But now that Keke’s got that matter ticked off her list, she moves swiftly on to the next one: Ashanti being kind of a shady manager. When Angie starts to feel offended, she gets up from the table, but when Ashanti hears what’s going on, he comes back over with her to confront Keke. And this is when I really begin to dislike Ashanti. Yes, Keke is sort of on a tear right now, and I know Ashanti is feeling some type of testosterone-fueled defense shield flying up, but his body language alone is too aggressive for me when he approaches her, glaring and hovering above her at the table. And then when he doesn’t like what she’s yelling about, he calls for Michael to come “get his woman,” which is irritating at best and misogynistic at worst. He then silences her, refusing to respond to anything she says. Anyway, nothing’s actually clearer about the tour situation afterwards anyway, except for the fact that Ashanti is indeed a jerk. But in the end the ladies are still fine with each other, and I still love Keke, even with her inclination to bring up drama at inappropriate times.
But let’s get back to the main business at hand! Because now, now, now, it is finally time. We’ve arrived at the wedding day. Monifah and her mom, Eleanor, get their makeup done, and Eleanor says that she’s happy for her, and Mo says she knows, and when the camera views them both in profile, it’s so easy to see one in the other. Everyone takes their seats outside, and the sun is shining, and everything feels pure and right and nice. There’s this elaborate bridge thing over a circular pool, and there’s flowers everywhere, and a sheaf of fabric swaying in the wind that the brides and their mothers are about to walk through. Angie, Syleena, and Keke make a few statements to the camera about why they support equal marriage, why they feel privileged to be there, because they are good and decent human beings. Then Terez makes her entrance first, and she’s wearing this pant suit, and her hair is piled on top of her elegant head, and she looks so graceful I could die. Her mother is looking equally as proud and fierce in a wonderfully printed shirt and cap. And then out comes Mo.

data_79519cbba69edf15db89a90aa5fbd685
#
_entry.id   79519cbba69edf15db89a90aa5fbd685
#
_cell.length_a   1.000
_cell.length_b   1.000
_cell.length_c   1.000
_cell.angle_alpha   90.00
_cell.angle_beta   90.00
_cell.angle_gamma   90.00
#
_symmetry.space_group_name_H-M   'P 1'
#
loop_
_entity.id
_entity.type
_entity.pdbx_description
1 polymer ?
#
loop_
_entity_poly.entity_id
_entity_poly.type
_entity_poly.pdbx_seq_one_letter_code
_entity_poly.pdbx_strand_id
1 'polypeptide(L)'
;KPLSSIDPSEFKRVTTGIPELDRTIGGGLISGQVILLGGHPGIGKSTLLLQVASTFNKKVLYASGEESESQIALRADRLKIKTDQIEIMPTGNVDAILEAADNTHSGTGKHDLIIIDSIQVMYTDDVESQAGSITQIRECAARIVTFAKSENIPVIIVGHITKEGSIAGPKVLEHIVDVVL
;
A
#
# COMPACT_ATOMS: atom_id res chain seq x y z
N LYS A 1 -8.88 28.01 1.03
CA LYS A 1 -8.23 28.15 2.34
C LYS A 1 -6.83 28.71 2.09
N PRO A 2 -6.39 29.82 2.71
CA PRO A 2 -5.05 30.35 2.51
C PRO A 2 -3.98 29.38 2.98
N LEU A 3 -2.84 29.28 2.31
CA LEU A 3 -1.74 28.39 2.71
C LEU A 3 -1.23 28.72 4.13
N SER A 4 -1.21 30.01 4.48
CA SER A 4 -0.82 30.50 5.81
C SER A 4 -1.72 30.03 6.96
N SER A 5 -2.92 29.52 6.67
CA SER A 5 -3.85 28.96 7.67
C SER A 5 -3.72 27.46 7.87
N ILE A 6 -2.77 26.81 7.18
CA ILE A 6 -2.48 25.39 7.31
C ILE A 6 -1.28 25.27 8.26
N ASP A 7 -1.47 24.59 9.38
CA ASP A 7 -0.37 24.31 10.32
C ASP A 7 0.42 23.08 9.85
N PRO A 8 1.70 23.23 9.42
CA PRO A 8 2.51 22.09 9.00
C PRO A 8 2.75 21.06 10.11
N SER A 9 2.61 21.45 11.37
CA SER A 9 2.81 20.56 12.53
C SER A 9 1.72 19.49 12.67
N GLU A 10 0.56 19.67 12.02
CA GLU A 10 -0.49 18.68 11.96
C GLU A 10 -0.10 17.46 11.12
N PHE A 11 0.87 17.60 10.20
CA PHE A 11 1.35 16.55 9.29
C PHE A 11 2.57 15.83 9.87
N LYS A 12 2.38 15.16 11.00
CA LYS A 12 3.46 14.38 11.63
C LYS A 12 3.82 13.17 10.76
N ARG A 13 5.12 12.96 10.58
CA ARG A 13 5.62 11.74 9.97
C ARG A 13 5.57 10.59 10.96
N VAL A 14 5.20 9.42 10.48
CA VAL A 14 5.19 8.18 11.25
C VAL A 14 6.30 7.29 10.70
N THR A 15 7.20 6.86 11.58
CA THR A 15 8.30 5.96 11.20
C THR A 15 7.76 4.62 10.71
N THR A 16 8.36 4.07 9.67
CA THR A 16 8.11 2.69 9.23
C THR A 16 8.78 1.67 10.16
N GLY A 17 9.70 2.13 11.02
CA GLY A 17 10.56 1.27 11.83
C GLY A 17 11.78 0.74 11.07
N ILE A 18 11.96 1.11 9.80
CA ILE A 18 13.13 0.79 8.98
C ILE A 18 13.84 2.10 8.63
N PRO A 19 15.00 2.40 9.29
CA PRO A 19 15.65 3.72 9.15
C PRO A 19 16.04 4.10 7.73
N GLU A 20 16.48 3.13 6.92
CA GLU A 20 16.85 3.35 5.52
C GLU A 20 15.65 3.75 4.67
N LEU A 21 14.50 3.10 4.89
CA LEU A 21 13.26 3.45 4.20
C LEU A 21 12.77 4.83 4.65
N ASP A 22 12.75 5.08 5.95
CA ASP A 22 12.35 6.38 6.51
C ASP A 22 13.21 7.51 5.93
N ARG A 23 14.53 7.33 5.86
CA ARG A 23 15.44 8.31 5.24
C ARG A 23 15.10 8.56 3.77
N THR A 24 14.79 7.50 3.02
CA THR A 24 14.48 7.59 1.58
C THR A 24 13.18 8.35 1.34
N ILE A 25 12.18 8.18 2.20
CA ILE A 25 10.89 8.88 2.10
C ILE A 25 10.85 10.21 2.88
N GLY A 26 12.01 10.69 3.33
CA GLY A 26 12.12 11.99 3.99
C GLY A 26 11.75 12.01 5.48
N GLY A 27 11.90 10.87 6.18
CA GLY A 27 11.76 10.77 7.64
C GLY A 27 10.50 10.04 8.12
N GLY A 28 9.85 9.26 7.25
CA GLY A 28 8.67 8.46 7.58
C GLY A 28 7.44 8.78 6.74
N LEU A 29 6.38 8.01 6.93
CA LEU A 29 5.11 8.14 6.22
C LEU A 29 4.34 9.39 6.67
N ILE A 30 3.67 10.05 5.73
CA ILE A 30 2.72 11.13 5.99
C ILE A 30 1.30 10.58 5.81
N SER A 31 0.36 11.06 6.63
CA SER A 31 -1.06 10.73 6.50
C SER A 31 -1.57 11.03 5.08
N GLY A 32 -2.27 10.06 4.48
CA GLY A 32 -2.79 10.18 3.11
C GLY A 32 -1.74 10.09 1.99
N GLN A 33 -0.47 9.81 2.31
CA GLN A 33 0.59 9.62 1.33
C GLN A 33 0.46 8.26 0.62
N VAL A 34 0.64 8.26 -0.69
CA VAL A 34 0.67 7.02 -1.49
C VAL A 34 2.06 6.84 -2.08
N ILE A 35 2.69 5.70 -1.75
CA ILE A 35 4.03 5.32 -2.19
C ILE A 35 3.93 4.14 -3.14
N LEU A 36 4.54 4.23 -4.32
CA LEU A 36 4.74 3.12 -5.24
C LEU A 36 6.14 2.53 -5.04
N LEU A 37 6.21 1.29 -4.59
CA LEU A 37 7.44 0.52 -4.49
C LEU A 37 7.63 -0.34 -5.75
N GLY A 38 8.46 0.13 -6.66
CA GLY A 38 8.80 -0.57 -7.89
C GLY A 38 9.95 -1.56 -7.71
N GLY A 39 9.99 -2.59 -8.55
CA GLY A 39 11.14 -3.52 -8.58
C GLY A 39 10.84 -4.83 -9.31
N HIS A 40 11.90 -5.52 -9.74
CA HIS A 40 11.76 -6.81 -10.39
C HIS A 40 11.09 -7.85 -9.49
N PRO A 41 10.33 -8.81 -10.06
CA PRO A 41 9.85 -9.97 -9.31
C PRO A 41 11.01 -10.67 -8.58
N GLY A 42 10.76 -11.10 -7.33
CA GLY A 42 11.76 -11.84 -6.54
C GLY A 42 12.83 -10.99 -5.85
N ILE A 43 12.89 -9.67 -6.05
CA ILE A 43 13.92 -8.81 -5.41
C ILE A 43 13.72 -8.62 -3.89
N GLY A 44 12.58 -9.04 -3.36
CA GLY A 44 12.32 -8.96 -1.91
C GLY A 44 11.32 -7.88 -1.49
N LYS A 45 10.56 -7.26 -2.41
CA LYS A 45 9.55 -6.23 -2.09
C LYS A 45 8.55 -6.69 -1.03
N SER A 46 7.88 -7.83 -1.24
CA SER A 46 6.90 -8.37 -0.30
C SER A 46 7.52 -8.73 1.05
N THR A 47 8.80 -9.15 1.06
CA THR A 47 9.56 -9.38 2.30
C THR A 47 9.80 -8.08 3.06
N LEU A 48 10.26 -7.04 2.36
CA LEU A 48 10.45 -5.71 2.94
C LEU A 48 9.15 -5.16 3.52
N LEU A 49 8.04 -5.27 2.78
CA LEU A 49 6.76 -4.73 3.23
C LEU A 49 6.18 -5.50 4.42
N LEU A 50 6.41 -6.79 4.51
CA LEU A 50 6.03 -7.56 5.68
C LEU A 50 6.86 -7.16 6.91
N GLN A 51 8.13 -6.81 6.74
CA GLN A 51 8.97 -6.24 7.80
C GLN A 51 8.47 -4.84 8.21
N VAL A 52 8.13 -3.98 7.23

Monifah doesn’t need your traditional white wedding dress, y’all. She’s designed her own, and it’s black, and it’s beautiful. Eleanor meets her halfway and leads her up the aisle, and then she and Terez stand across from each other and radiate a glow to knock out the sun. Monifah’s face looks so peaceful, so smooth, so happy, it’s almost angelic.